Temporary open market operations (TOMO) outstanding net liquidity additions are up to USD 195.90 bn.

Temporary? Still trying to sell that story are they.

So with the UK inflating at almost double Germany and the EU average just shows how much the EU will miss them when Brexit happens.

I hear Venezuela has great inflation going at the moment, perhaps the EU could sub them in to fill the gap?

China vs. the U.S. - Trade War to Cold War? (w/ Kyle Bass and Gen. Robert Spalding)
https://www.youtube.com/watch?v=kl5279dWqGs&feature=youtu.be

Andrewj
Agreed. Trade War was always about more than just trade imbalances.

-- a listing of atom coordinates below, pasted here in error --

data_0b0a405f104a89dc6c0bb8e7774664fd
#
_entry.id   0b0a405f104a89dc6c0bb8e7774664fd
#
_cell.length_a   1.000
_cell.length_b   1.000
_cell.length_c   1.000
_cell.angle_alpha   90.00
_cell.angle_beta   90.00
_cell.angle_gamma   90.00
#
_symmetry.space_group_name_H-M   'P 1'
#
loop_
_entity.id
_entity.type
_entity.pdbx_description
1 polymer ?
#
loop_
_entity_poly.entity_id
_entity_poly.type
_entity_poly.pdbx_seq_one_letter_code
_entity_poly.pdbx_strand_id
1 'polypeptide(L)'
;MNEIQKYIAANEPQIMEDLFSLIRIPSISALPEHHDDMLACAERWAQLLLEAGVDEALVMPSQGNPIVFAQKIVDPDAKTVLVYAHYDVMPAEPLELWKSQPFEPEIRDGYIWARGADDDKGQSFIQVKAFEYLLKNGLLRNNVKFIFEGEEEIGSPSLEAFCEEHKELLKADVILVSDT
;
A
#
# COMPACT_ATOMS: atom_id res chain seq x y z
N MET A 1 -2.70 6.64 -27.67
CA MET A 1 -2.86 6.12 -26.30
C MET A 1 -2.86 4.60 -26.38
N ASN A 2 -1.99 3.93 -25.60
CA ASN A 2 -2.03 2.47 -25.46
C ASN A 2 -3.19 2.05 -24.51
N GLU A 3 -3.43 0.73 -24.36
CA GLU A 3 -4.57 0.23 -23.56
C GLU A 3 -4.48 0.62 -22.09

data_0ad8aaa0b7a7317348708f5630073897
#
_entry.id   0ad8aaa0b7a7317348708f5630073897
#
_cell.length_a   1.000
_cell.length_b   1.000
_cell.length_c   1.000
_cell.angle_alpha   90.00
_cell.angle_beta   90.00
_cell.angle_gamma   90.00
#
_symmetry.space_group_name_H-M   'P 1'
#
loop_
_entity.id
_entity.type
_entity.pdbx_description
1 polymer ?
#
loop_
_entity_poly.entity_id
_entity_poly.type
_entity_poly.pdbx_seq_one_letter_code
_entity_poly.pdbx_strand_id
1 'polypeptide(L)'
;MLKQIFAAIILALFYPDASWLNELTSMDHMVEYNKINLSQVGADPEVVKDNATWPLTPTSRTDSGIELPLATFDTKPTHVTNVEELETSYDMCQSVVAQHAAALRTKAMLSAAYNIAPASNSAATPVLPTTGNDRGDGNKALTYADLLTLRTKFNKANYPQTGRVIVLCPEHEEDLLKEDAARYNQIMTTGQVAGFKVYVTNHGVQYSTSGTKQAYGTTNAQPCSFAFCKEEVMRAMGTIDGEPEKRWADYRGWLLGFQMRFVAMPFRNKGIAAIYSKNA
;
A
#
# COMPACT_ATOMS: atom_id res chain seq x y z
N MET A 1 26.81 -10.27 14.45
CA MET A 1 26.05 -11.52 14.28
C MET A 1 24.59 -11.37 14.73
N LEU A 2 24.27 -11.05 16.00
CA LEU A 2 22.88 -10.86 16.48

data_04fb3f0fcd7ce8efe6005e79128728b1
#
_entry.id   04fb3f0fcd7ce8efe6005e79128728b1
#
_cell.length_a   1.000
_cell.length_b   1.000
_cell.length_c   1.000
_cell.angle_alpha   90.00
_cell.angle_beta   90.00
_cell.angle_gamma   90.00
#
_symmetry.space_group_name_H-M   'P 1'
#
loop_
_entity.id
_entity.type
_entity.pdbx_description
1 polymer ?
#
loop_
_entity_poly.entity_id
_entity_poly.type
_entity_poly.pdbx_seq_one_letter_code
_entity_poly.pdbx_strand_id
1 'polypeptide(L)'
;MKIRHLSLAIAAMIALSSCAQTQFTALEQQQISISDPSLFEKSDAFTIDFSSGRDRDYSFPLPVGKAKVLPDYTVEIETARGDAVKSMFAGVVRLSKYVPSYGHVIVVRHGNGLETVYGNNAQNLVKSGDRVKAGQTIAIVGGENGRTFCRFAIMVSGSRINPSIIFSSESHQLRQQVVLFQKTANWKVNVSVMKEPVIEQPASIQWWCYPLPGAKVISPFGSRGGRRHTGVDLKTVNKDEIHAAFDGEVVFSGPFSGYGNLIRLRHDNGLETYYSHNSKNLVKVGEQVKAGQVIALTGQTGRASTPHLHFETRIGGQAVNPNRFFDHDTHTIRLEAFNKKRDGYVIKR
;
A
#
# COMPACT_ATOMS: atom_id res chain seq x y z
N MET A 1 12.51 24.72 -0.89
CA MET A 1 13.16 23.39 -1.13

USA slowly approaching recession in first quarter of next year.
FED convinced it has answer despite BIS saying it does not work.
China over-supply of office space. Interesting as excess supply of apartments in Auckland is attracting no concern (29% fewer selling this last 8 months, compared to 2018, despite MORE being supplied)

International visitor arrivals already on the way down, occupancy inching up slowly and now more hotel rooms coming onto the market as construction projects across upper North Island near completion.

Hopefully an oversupply should bring our hotel rates down closer to sane, internationally competitive levels.

Federal Reserve officials are preparing themselves for another GFC-type meltdown. And they say negative interest rates are a viable tool to provide stimulus to economies that need it. Policy makers see these types of actions as a 'strength' while the business community just sees them confirming weakness.

One would have thought empirical evidence would suspend these illogical notions.